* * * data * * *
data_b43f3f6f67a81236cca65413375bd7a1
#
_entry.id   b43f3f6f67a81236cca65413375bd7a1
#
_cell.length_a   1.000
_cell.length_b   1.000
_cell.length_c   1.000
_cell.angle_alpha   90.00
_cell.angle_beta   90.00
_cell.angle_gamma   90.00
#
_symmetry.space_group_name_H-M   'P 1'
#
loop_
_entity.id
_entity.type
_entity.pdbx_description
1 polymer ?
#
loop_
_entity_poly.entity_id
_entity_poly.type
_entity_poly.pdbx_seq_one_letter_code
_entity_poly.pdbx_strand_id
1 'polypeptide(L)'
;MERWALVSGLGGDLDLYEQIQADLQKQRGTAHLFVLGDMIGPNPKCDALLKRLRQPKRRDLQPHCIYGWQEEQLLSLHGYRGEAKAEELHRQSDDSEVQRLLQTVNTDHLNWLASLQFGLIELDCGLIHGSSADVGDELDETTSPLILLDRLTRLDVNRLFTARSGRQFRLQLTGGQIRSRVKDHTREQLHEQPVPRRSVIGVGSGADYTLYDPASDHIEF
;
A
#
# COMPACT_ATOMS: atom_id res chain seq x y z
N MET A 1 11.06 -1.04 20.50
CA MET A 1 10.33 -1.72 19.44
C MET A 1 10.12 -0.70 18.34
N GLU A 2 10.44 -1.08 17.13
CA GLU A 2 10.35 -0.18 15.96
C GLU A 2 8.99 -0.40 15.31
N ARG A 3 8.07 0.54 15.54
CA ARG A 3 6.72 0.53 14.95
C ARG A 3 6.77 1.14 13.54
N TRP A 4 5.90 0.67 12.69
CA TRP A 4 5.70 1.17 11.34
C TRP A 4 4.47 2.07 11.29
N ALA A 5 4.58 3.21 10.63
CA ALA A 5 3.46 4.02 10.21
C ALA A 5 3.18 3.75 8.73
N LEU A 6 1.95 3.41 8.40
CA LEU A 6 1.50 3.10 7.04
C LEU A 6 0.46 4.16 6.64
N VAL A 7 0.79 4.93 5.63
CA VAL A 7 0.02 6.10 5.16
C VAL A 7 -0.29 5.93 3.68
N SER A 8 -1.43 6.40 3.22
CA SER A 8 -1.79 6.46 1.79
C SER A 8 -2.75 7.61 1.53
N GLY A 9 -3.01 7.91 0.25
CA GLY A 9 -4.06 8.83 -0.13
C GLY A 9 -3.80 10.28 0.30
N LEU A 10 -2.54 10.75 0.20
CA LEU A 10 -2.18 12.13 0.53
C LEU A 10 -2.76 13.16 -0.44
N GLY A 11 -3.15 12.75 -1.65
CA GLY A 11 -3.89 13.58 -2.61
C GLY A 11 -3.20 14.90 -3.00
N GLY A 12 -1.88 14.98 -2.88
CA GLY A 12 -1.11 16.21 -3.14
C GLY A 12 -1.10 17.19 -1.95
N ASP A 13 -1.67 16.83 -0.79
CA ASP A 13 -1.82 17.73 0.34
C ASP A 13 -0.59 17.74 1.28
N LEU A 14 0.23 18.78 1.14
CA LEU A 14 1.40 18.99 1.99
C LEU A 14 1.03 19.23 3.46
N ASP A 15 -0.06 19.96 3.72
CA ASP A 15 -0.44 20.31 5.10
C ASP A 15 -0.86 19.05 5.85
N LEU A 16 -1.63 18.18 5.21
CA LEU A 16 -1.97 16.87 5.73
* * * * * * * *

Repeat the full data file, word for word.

data_b43f3f6f67a81236cca65413375bd7a1
#
_entry.id   b43f3f6f67a81236cca65413375bd7a1
#
_cell.length_a   1.000
_cell.length_b   1.000
_cell.length_c   1.000
_cell.angle_alpha   90.00
_cell.angle_beta   90.00
_cell.angle_gamma   90.00
#
_symmetry.space_group_name_H-M   'P 1'
#
loop_
_entity.id
_entity.type
_entity.pdbx_description
1 polymer ?
#
loop_
_entity_poly.entity_id
_entity_poly.type
_entity_poly.pdbx_seq_one_letter_code
_entity_poly.pdbx_strand_id
1 'polypeptide(L)'
;MERWALVSGLGGDLDLYEQIQADLQKQRGTAHLFVLGDMIGPNPKCDALLKRLRQPKRRDLQPHCIYGWQEEQLLSLHGYRGEAKAEELHRQSDDSEVQRLLQTVNTDHLNWLASLQFGLIELDCGLIHGSSADVGDELDETTSPLILLDRLTRLDVNRLFTARSGRQFRLQLTGGQIRSRVKDHTREQLHEQPVPRRSVIGVGSGADYTLYDPASDHIEF
;
A
#
# COMPACT_ATOMS: atom_id res chain seq x y z
N MET A 1 11.06 -1.04 20.50
CA MET A 1 10.33 -1.72 19.44
C MET A 1 10.12 -0.70 18.34
N GLU A 2 10.44 -1.08 17.13
CA GLU A 2 10.35 -0.18 15.96
C GLU A 2 8.99 -0.40 15.31
N ARG A 3 8.07 0.54 15.54
CA ARG A 3 6.72 0.53 14.95
C ARG A 3 6.77 1.14 13.54
N TRP A 4 5.90 0.67 12.69
CA TRP A 4 5.70 1.17 11.34
C TRP A 4 4.47 2.07 11.29
N ALA A 5 4.58 3.21 10.63
CA ALA A 5 3.46 4.02 10.21
C ALA A 5 3.18 3.75 8.73
N LEU A 6 1.95 3.41 8.40
CA LEU A 6 1.50 3.10 7.04
C LEU A 6 0.46 4.16 6.64
N VAL A 7 0.79 4.93 5.63
CA VAL A 7 0.02 6.10 5.16
C VAL A 7 -0.29 5.93 3.68
N SER A 8 -1.43 6.40 3.22
CA SER A 8 -1.79 6.46 1.79
C SER A 8 -2.75 7.61 1.53
N GLY A 9 -3.01 7.91 0.25
CA GLY A 9 -4.06 8.83 -0.13
C GLY A 9 -3.80 10.28 0.30
N LEU A 10 -2.54 10.75 0.20
CA LEU A 10 -2.18 12.13 0.53
C LEU A 10 -2.76 13.16 -0.44
N GLY A 11 -3.15 12.75 -1.65
CA GLY A 11 -3.89 13.58 -2.61
C GLY A 11 -3.20 14.90 -3.00
N GLY A 12 -1.88 14.98 -2.88
CA GLY A 12 -1.11 16.21 -3.14
C GLY A 12 -1.10 17.19 -1.95
N ASP A 13 -1.67 16.83 -0.79
CA ASP A 13 -1.82 17.73 0.34
C ASP A 13 -0.59 17.74 1.28
N LEU A 14 0.23 18.78 1.14
CA LEU A 14 1.40 18.99 1.99
C LEU A 14 1.03 19.23 3.46
N ASP A 15 -0.06 19.96 3.72
CA ASP A 15 -0.44 20.31 5.10
C ASP A 15 -0.86 19.05 5.85
N LEU A 16 -1.63 18.18 5.21
CA LEU A 16 -1.97 16.87 5.73